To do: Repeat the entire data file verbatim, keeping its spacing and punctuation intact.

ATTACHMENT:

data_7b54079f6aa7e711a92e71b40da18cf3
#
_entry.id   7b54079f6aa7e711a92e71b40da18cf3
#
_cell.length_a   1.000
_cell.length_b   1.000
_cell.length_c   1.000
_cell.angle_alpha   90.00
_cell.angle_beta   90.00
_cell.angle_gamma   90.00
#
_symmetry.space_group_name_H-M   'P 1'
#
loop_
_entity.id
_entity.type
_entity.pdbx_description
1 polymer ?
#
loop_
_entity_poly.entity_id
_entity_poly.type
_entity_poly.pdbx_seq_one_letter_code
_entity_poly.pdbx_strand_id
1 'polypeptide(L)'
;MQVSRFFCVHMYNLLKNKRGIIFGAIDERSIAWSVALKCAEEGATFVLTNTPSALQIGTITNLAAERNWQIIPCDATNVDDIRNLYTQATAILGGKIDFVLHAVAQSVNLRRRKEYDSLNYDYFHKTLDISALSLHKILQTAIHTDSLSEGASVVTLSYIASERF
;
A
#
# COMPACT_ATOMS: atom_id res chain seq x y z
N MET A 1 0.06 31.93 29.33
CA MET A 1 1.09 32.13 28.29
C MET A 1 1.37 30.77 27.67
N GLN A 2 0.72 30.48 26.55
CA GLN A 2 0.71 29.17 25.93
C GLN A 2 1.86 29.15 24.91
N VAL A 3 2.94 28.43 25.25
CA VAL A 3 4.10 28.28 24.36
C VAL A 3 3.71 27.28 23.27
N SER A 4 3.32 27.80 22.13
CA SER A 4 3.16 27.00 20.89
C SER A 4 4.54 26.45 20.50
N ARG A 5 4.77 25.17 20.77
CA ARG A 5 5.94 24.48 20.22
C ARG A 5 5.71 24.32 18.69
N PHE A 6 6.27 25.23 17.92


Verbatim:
data_7b54079f6aa7e711a92e71b40da18cf3
#
_entry.id   7b54079f6aa7e711a92e71b40da18cf3
#
_cell.length_a   1.000
_cell.length_b   1.000
_cell.length_c   1.000
_cell.angle_alpha   90.00
_cell.angle_beta   90.00
_cell.angle_gamma   90.00
#
_symmetry.space_group_name_H-M   'P 1'
#
loop_
_entity.id
_entity.type
_entity.pdbx_description
1 polymer ?
#
loop_
_entity_poly.entity_id
_entity_poly.type
_entity_poly.pdbx_seq_one_letter_code
_entity_poly.pdbx_strand_id
1 'polypeptide(L)'
;MQVSRFFCVHMYNLLKNKRGIIFGAIDERSIAWSVALKCAEEGATFVLTNTPSALQIGTITNLAAERNWQIIPCDATNVDDIRNLYTQATAILGGKIDFVLHAVAQSVNLRRRKEYDSLNYDYFHKTLDISALSLHKILQTAIHTDSLSEGASVVTLSYIASERF
;
A
#
# COMPACT_ATOMS: atom_id res chain seq x y z
N MET A 1 0.06 31.93 29.33
CA MET A 1 1.09 32.13 28.29
C MET A 1 1.37 30.77 27.67
N GLN A 2 0.72 30.48 26.55
CA GLN A 2 0.71 29.17 25.93
C GLN A 2 1.86 29.15 24.91
N VAL A 3 2.94 28.43 25.25
CA VAL A 3 4.10 28.28 24.36
C VAL A 3 3.71 27.28 23.27
N SER A 4 3.32 27.80 22.13
CA SER A 4 3.16 27.00 20.89
C SER A 4 4.54 26.45 20.50
N ARG A 5 4.77 25.17 20.77
CA ARG A 5 5.94 24.48 20.22
C ARG A 5 5.71 24.32 18.69
N PHE A 6 6.27 25.23 17.92